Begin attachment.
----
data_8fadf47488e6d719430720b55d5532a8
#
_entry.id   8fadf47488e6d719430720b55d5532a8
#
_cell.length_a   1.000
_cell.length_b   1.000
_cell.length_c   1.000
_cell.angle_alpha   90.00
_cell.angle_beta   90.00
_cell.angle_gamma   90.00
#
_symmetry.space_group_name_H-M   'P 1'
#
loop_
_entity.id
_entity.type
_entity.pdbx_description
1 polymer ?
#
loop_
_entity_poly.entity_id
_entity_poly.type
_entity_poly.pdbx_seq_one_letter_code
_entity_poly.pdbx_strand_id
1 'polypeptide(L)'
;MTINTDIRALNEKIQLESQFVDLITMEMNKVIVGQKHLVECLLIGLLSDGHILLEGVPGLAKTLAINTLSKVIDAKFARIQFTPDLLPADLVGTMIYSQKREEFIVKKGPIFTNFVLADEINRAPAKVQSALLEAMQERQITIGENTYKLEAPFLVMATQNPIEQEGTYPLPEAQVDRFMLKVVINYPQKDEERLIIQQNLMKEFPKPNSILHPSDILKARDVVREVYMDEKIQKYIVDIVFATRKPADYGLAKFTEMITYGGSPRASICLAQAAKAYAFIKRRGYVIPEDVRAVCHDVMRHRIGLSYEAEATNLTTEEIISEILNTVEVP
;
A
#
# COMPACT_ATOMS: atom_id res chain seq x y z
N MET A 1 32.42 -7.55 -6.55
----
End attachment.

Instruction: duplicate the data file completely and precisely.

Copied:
data_8fadf47488e6d719430720b55d5532a8
#
_entry.id   8fadf47488e6d719430720b55d5532a8
#
_cell.length_a   1.000
_cell.length_b   1.000
_cell.length_c   1.000
_cell.angle_alpha   90.00
_cell.angle_beta   90.00
_cell.angle_gamma   90.00
#
_symmetry.space_group_name_H-M   'P 1'
#
loop_
_entity.id
_entity.type
_entity.pdbx_description
1 polymer ?
#
loop_
_entity_poly.entity_id
_entity_poly.type
_entity_poly.pdbx_seq_one_letter_code
_entity_poly.pdbx_strand_id
1 'polypeptide(L)'
;MTINTDIRALNEKIQLESQFVDLITMEMNKVIVGQKHLVECLLIGLLSDGHILLEGVPGLAKTLAINTLSKVIDAKFARIQFTPDLLPADLVGTMIYSQKREEFIVKKGPIFTNFVLADEINRAPAKVQSALLEAMQERQITIGENTYKLEAPFLVMATQNPIEQEGTYPLPEAQVDRFMLKVVINYPQKDEERLIIQQNLMKEFPKPNSILHPSDILKARDVVREVYMDEKIQKYIVDIVFATRKPADYGLAKFTEMITYGGSPRASICLAQAAKAYAFIKRRGYVIPEDVRAVCHDVMRHRIGLSYEAEATNLTTEEIISEILNTVEVP
;
A
#
# COMPACT_ATOMS: atom_id res chain seq x y z
N MET A 1 32.42 -7.55 -6.55